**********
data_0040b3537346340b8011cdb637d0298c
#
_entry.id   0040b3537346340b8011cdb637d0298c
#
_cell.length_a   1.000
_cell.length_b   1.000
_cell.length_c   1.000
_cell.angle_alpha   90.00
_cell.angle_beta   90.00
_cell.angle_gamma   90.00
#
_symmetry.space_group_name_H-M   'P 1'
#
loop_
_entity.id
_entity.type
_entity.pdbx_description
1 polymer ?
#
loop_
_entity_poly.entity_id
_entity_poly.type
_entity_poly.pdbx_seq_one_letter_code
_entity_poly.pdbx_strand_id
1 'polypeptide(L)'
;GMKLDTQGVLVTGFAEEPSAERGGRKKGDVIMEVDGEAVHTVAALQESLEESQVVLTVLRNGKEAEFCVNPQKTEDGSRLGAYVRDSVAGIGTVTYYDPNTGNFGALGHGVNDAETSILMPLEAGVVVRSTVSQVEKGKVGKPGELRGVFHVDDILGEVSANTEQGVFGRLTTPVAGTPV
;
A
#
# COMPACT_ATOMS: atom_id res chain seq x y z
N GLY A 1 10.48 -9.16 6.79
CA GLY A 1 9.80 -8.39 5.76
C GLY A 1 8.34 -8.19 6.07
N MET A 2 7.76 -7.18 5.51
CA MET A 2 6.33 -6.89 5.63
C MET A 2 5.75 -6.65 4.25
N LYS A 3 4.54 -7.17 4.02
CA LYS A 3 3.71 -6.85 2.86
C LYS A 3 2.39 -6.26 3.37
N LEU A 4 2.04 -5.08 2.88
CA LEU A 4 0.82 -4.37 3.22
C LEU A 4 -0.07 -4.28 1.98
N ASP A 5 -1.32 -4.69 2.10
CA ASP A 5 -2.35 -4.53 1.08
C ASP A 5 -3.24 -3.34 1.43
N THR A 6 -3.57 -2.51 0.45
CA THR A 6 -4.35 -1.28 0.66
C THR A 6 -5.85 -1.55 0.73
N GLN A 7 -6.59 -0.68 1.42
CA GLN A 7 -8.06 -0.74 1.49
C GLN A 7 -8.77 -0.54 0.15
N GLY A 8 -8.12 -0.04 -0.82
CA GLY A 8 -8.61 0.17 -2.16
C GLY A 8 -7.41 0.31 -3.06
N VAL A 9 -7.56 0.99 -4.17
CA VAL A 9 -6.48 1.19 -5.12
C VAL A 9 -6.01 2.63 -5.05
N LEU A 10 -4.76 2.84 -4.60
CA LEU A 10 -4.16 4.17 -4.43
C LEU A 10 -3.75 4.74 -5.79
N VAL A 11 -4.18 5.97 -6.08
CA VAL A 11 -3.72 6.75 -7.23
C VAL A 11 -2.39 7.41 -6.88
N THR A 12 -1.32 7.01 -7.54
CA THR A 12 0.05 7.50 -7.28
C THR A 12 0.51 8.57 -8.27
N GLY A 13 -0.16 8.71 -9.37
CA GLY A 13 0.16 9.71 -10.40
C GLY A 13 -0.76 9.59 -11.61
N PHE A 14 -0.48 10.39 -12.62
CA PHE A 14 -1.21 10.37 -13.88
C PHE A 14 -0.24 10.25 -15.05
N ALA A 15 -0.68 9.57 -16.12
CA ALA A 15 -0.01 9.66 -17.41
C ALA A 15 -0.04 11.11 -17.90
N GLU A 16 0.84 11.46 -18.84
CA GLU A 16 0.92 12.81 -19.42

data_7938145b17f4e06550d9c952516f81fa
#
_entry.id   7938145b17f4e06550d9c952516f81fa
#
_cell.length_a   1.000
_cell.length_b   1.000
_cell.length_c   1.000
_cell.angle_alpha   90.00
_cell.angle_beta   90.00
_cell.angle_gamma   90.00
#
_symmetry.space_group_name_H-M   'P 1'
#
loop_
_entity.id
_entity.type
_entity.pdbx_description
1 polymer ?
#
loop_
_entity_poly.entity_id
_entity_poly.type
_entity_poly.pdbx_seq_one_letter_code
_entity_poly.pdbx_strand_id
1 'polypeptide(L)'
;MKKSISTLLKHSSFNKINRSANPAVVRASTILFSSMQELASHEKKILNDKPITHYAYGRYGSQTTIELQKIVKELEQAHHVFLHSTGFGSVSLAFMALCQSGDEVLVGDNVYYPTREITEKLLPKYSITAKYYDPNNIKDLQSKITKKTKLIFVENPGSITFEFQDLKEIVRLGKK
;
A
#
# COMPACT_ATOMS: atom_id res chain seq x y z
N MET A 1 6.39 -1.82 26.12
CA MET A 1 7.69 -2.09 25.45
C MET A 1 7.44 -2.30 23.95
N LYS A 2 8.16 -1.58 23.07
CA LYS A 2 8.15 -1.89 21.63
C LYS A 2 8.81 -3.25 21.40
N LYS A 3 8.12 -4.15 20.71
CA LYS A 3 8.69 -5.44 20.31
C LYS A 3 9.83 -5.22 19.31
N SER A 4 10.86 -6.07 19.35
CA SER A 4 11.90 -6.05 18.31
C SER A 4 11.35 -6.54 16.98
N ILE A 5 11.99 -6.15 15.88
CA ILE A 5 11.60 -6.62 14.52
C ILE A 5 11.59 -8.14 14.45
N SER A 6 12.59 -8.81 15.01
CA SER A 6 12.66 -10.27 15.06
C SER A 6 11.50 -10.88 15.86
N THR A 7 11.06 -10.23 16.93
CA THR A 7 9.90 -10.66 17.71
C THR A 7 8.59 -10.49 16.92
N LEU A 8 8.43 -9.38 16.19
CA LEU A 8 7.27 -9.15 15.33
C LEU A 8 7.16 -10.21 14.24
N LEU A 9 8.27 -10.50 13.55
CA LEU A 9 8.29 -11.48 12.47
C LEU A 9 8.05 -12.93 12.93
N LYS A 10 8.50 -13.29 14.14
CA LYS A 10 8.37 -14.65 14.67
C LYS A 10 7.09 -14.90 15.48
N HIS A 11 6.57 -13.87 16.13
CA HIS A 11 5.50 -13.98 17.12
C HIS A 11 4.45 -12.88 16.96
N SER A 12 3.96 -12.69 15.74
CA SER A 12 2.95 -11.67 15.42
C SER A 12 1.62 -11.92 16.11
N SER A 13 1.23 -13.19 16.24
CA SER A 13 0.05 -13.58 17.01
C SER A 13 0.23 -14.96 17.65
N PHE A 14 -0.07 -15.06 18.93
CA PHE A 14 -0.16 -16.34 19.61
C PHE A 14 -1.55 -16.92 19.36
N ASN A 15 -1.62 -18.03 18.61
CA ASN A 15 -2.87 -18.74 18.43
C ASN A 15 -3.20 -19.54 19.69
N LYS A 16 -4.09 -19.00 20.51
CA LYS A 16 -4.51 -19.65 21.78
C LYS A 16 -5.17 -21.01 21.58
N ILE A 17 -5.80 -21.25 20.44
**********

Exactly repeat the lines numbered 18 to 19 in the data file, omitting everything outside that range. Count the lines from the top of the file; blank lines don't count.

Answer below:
1 polymer ?
#